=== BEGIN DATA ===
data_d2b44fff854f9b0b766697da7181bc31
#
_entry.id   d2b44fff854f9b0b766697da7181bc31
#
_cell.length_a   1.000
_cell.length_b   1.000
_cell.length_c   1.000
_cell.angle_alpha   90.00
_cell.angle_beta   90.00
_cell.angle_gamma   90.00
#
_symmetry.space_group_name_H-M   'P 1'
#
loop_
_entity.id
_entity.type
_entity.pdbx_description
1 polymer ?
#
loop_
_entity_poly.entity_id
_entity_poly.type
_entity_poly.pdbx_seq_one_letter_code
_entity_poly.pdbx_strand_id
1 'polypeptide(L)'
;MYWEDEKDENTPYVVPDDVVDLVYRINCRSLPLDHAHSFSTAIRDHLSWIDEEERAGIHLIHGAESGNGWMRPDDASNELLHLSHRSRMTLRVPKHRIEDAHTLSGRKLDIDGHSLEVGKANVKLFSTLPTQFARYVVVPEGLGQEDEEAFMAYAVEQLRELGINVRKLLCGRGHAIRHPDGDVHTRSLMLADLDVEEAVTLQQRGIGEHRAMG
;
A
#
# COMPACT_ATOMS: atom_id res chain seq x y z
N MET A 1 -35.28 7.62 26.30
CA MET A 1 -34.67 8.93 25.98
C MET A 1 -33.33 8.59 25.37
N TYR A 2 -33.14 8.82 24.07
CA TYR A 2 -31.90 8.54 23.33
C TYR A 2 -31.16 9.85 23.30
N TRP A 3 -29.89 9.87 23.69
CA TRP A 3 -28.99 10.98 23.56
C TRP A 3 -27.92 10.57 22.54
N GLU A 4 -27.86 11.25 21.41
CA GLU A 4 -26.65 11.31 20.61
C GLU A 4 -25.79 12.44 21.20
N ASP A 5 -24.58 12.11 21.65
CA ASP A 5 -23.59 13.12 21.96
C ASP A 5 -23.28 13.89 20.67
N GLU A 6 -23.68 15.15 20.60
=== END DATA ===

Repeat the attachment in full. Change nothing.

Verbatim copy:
data_d2b44fff854f9b0b766697da7181bc31
#
_entry.id   d2b44fff854f9b0b766697da7181bc31
#
_cell.length_a   1.000
_cell.length_b   1.000
_cell.length_c   1.000
_cell.angle_alpha   90.00
_cell.angle_beta   90.00
_cell.angle_gamma   90.00
#
_symmetry.space_group_name_H-M   'P 1'
#
loop_
_entity.id
_entity.type
_entity.pdbx_description
1 polymer ?
#
loop_
_entity_poly.entity_id
_entity_poly.type
_entity_poly.pdbx_seq_one_letter_code
_entity_poly.pdbx_strand_id
1 'polypeptide(L)'
;MYWEDEKDENTPYVVPDDVVDLVYRINCRSLPLDHAHSFSTAIRDHLSWIDEEERAGIHLIHGAESGNGWMRPDDASNELLHLSHRSRMTLRVPKHRIEDAHTLSGRKLDIDGHSLEVGKANVKLFSTLPTQFARYVVVPEGLGQEDEEAFMAYAVEQLRELGINVRKLLCGRGHAIRHPDGDVHTRSLMLADLDVEEAVTLQQRGIGEHRAMG
;
A
#
# COMPACT_ATOMS: atom_id res chain seq x y z
N MET A 1 -35.28 7.62 26.30
CA MET A 1 -34.67 8.93 25.98
C MET A 1 -33.33 8.59 25.37
N TYR A 2 -33.14 8.82 24.07
CA TYR A 2 -31.90 8.54 23.33
C TYR A 2 -31.16 9.85 23.30
N TRP A 3 -29.89 9.87 23.69
CA TRP A 3 -28.99 10.98 23.56
C TRP A 3 -27.92 10.57 22.54
N GLU A 4 -27.86 11.25 21.41
CA GLU A 4 -26.65 11.31 20.61
C GLU A 4 -25.79 12.44 21.20
N ASP A 5 -24.58 12.11 21.65
CA ASP A 5 -23.59 13.12 21.96
C ASP A 5 -23.28 13.89 20.67
N GLU A 6 -23.68 15.15 20.60